Now that your driver app can retrieve the estimated arrival time (ETA) to the customer's location (Part 1: Using the Google Maps API to get Driver ETAs), here comes the fun part - using the Twilio API to send a text message to your customers with this ETA. As always, you can find working sample code for the iOS app and backend on Github. To get the web backend running, run the code by following the readme instructions and don't forget to set up your Google Maps and Twilio API keys in the .env file.

Just to recap, here's what the app does. The driver clicks on the Send ETA button. This triggers a modal with a short, editable message e.g. "Your order is on the way and will arrive at 10:10 AM". In StopDetailVC.swift:

func stopDetailActionCell(cell: StopDetailActionCell, didSelectGoingNext btn: UIButton ? ) {
    showAlertConfirm(mess: "Your order is on the way and will be there at \(stop?.eta ?? "
        00: 00 ")", title: "Send ETA", description: "Send the customer a messages to let them know you are on the way")
}

The driver clicks Confirm and this sends the ETA notification to the customer (his phone number was added earlier in the New Stop screen). To be more precise, the sendMessageToCustomer() method of StopDetailVC+Ext.swift makes a POST request to the customers/send-eta endpoint of our backend with this payload:

{
	"eta": "14:20",
	"msg": "Your order is on the way and will be there at 17:40",
	"address": "Vancouver, BC, Canada",
	"phone": "+1 (604) 918-8950"
}

Customer Notifications Backend

Our web backend is written in Typescript using the Nest.js framework. This is not a Typescript tutorial, but it would be helpful to understand a few things about Typescript and Nest.js before we dive into the code.

Typescript offers the ability to add static types to Javascript, which allows you to catch errors earlier in the debugging process. For example, suppose we have a function to add two numbers together:

function addTwoNumbers(a, b) {
    return a + b;
}

The variables a and b could be anything! They could be strings e.g. Hello and World in which case the addTwoNumbers() function would return HelloWorld, which was definitely not our intention. In typescript, we would write our method as:

function addTwoNumbers(a: number, b: number): number {
    return a + b;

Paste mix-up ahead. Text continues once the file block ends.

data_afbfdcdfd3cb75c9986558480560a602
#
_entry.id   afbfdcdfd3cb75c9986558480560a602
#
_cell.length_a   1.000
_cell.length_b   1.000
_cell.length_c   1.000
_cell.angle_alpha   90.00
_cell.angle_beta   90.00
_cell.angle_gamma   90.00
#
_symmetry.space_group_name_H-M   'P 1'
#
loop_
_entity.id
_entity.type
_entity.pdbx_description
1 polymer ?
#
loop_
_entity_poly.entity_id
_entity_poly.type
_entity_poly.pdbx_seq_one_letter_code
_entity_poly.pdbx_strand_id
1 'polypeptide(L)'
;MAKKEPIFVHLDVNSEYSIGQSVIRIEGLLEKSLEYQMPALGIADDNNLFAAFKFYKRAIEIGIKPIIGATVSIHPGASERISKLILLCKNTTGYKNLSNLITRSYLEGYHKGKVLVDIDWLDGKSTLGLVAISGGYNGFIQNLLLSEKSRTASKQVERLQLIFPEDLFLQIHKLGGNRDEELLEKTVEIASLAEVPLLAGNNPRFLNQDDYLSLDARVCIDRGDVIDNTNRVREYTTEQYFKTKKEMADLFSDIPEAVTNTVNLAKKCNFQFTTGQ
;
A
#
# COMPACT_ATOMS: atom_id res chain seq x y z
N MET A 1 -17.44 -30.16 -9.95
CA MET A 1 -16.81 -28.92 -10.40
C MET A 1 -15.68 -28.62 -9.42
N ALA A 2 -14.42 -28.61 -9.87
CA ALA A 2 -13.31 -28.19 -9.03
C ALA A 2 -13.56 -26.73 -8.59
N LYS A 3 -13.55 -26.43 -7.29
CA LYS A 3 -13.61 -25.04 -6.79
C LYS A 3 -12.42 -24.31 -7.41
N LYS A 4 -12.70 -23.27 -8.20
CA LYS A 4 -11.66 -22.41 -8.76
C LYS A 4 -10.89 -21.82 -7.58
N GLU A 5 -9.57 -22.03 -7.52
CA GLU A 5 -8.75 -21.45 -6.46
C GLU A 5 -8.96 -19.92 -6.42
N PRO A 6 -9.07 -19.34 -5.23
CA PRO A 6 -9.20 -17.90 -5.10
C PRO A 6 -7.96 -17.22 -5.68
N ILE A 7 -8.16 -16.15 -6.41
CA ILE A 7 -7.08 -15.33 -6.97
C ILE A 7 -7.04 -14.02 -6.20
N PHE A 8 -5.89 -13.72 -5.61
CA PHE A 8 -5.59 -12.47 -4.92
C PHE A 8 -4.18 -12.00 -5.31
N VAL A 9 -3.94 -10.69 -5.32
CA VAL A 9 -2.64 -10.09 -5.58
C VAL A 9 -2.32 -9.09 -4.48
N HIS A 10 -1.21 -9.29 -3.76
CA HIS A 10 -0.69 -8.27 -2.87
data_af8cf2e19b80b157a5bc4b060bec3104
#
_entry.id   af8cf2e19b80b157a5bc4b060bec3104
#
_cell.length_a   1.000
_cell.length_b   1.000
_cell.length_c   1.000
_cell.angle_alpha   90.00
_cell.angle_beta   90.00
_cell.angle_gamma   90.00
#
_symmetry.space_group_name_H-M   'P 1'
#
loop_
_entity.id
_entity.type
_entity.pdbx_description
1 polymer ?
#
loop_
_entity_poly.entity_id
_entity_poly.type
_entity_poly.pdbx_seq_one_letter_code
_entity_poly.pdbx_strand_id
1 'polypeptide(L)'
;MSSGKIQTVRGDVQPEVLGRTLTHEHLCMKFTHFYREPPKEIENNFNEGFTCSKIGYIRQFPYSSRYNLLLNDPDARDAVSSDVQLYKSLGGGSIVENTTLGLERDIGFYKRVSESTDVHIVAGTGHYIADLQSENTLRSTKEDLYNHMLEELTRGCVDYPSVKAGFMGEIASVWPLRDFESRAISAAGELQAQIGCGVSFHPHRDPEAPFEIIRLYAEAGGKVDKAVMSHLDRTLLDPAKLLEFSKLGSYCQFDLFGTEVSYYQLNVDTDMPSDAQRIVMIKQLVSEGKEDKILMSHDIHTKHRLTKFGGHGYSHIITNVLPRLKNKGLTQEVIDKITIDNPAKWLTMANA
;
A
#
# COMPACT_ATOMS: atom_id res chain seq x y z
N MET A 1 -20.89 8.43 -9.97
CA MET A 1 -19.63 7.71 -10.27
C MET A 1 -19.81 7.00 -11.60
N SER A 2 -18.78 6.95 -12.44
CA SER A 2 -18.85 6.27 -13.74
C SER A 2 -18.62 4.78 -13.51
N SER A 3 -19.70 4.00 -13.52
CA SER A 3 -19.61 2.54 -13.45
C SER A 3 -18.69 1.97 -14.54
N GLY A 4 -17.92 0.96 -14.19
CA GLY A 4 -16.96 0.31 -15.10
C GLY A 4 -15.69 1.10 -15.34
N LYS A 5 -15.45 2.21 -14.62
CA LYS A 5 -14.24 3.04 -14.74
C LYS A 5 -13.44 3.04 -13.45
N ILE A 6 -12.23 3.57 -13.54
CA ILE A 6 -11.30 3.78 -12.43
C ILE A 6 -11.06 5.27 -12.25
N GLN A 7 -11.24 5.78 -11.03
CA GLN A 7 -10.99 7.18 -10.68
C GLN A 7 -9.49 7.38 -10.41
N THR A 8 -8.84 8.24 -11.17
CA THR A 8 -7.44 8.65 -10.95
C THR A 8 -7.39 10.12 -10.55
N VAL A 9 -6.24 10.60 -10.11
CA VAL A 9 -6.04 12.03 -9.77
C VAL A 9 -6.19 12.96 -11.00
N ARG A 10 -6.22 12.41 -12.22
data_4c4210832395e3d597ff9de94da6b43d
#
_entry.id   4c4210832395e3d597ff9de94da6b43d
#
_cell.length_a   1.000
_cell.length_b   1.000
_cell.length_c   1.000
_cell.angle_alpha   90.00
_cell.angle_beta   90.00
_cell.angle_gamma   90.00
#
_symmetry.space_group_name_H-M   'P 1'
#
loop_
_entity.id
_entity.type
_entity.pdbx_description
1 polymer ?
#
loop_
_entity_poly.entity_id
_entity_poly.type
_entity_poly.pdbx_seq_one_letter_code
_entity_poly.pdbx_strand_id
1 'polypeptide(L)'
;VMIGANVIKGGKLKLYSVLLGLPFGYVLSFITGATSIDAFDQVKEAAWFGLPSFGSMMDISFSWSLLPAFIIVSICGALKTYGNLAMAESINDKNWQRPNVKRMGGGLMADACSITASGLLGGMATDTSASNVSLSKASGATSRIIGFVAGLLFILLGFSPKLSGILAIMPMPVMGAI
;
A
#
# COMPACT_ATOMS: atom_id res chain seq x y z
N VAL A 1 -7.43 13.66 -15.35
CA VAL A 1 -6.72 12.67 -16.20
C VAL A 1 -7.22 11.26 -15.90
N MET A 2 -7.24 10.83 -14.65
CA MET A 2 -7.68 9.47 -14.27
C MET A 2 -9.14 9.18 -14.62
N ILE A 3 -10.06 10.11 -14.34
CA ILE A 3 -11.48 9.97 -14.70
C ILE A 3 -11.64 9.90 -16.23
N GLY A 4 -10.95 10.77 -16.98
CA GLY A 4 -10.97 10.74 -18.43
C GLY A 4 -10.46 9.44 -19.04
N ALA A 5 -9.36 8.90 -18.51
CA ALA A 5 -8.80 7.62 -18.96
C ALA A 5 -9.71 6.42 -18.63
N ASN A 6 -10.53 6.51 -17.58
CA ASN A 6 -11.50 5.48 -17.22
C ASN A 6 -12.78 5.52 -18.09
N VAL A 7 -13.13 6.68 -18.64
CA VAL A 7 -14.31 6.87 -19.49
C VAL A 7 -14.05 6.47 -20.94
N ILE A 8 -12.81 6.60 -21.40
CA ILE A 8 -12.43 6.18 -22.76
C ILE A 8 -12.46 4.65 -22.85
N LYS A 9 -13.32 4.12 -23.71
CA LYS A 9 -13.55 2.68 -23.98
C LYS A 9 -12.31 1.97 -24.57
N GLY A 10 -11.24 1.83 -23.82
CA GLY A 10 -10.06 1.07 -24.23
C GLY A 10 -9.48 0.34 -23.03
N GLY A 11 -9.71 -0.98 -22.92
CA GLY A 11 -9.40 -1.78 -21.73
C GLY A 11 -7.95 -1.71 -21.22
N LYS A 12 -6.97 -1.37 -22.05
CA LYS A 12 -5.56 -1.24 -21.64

}

This way, the compiler will squeal if I try to pass in non number values for a and b .

Catching the error instantly allows me to save time and check why my input is not the type I think it is, rather than having to trace my steps back much later in the process without being sure where the error is occurring.

Nest.js is a web framework built on Typescript that makes it easy to build efficient, scalable Node.js server-side applications. It forces you to structure your code in a standardized way. For instance, when our client iOS app calls the customers/send-eta endpoint, it hits customers.controller.ts:

customers.controller.ts

@Controller('customers')
export class CustomersController {
    constructor(private readonly customersService: CustomersService) {}

    @Post('send-eta')
    sendEta(@Body() sendEtaCustomerDto: SendEtaCustomerDto) {
        return this.customersService.sendEta(sendEtaCustomerDto);
    }
}

From the code, you can see the @Controller decorator creates a route called /customers which has a /send-eta POST endpoint, so our client app can make a POST request to /customers/send-eta. The @Body decorator extracts data from the json body of our request in the form of a data transfer object which has a schema consistent with SendEtaCustomerDto ( send-eta-customer.dto.ts).

customers.service.ts

Next, the sendEta() method of customers.service.ts is called. In Next.js, services are responsible for data storage and retrieval, as well as implementing light business logic. Here we find:

import * as Twilio from 'twilio';

async sendEta(sendEtaCustomerDto: SendEtaCustomerDto, toPhone: string) {
    const client = Twilio(
        configService.getValue('TWILIO_ACCOUNT_SID'),
        configService.getValue('TWILIO_AUTH_TOKEN'),
    );
    const response = client.messages.create({
        body: sendEtaCustomerDto.msg,
        from: '+15017122661',
        to: toPhone,
    });
    //.then((message) => console.log(message.sid));
    return {
        msg: 'Message sent successfully'
    };
}

We first import the twilio library as a Twilio object (you need to run npm install to make sure it is loaded correctly). Next, we pull off the body and to fields from the SendEtaCustomerDto to create an outbound SMS message (docs). The from field is taken from the phone number that you purchased from Twilio. If there were no errors, we return a success message to let our client know that the notification was successfully sent.

You can verify this by logging into your Twilio account and checking the programmable messaging logs.

That's all there is to sending live customer ETA notifications to your customers. It's a great feature that is quickly becoming a standard in any last mile delivery service. As always, if you have any questions or suggestions for me, please reach out or say hello on LinkedIn.

Part 1: Using the Google Maps API to get Driver ETAs
Part 2: Using the Twilio API to Send ETA Notifications to your Customers